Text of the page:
The Economist says Political debates have a long tradition: in 1858 a lawyer named Abraham Lincoln challenged Senator Stephen Douglas for his seat in a series of seven debates in Illinois. One candidate would open with a 60 minute speech, and the other would give a 90-minute response.
The first candidate would then close the debate with yet another 30 minute speech. Although Mr. Lincoln went on to lose the Senate race, the debates elevated his national stature and set him up for a successful presidential run against Mr. Douglas two years later.
Most debates, they argue, however, have far less impact.
Academic research suggests that although presidential debates can inform a person’s view, they tend to do little to change it. In their book “The Timeline of Presidential Elections”, political scientists Robert Erikson and Christopher Wlezien looked at every American election featuring televised debates between 1960 and 2008 and found that the polling numbers of presidential candidates leading up to debates were almost perfectly correlated with their polling numbers shortly afterwards.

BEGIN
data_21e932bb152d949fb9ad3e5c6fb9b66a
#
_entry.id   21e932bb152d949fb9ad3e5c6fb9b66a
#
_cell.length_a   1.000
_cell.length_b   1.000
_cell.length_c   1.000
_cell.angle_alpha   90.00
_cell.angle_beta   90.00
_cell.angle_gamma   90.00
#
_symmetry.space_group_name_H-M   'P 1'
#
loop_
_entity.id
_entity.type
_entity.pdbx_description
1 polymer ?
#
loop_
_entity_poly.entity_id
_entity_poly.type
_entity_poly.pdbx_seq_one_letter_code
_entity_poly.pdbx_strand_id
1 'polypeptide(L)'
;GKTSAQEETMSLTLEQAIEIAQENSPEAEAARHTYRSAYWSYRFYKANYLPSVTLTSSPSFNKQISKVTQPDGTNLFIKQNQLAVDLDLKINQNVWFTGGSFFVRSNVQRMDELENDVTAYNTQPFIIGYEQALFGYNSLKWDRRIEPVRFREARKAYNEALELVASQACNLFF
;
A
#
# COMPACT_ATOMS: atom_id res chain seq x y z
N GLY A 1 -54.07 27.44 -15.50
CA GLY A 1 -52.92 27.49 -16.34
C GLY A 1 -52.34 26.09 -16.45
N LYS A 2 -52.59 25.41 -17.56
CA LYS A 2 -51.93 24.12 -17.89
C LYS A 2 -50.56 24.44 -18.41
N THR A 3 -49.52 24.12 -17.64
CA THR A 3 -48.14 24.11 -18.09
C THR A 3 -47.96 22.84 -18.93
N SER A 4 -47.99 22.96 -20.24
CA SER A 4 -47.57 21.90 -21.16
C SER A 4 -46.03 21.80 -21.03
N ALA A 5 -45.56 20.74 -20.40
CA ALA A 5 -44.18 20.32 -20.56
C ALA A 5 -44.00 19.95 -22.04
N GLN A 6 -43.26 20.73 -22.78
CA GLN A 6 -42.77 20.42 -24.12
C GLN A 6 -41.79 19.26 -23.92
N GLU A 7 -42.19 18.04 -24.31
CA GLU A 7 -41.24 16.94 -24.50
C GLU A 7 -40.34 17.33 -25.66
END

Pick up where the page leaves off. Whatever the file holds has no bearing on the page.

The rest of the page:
The Economist reports that most research looks at the later stages of elections, when parties’ candidates have been chosen.
“Debates almost certainly matter more during the primaries for two reasons: first, voters will almost never know who all the candidates in a presidential primary are, which means there is more scope for shaping their perceptions. Second, many voters are staunch partisans; it is far easier to convince someone to choose another candidate from their own party than to defect altogether.
In Britain, there are concerted moves to legislate Political debates into law. The opinion poll is being coordinated by one of the largest European broadcasting behemoth- Sky News TV.
Jon Craig, chief political correspondent of Sky News wrote that campaign is rapidly gaining momentum over calls for an independent commission to run TV debates between party leaders ahead of general elections.
He reports that Jeremy Corbyn, Amber Rudd and Vince Cable are among those supporting the campaign to ensure voters are better informed ahead of a vote.